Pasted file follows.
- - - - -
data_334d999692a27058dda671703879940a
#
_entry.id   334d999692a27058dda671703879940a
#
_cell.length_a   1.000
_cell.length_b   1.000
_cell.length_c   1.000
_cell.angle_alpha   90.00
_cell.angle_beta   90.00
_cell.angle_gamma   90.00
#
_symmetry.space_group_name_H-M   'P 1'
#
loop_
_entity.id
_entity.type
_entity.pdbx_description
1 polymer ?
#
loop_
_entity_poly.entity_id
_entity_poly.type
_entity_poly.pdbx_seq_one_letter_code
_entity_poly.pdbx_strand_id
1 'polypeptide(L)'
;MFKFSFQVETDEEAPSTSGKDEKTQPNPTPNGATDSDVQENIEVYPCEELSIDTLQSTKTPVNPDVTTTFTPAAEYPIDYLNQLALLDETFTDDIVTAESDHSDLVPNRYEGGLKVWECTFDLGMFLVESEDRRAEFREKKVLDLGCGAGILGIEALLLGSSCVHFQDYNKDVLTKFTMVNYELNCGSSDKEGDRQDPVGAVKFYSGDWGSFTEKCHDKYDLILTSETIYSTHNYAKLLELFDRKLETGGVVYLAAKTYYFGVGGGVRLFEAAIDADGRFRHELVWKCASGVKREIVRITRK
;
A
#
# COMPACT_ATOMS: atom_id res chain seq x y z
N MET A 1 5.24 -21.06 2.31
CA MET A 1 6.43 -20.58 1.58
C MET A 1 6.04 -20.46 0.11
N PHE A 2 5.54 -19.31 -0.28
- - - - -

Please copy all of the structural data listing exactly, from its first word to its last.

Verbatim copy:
data_334d999692a27058dda671703879940a
#
_entry.id   334d999692a27058dda671703879940a
#
_cell.length_a   1.000
_cell.length_b   1.000
_cell.length_c   1.000
_cell.angle_alpha   90.00
_cell.angle_beta   90.00
_cell.angle_gamma   90.00
#
_symmetry.space_group_name_H-M   'P 1'
#
loop_
_entity.id
_entity.type
_entity.pdbx_description
1 polymer ?
#
loop_
_entity_poly.entity_id
_entity_poly.type
_entity_poly.pdbx_seq_one_letter_code
_entity_poly.pdbx_strand_id
1 'polypeptide(L)'
;MFKFSFQVETDEEAPSTSGKDEKTQPNPTPNGATDSDVQENIEVYPCEELSIDTLQSTKTPVNPDVTTTFTPAAEYPIDYLNQLALLDETFTDDIVTAESDHSDLVPNRYEGGLKVWECTFDLGMFLVESEDRRAEFREKKVLDLGCGAGILGIEALLLGSSCVHFQDYNKDVLTKFTMVNYELNCGSSDKEGDRQDPVGAVKFYSGDWGSFTEKCHDKYDLILTSETIYSTHNYAKLLELFDRKLETGGVVYLAAKTYYFGVGGGVRLFEAAIDADGRFRHELVWKCASGVKREIVRITRK
;
A
#
# COMPACT_ATOMS: atom_id res chain seq x y z
N MET A 1 5.24 -21.06 2.31
CA MET A 1 6.43 -20.58 1.58
C MET A 1 6.04 -20.46 0.11
N PHE A 2 5.54 -19.31 -0.28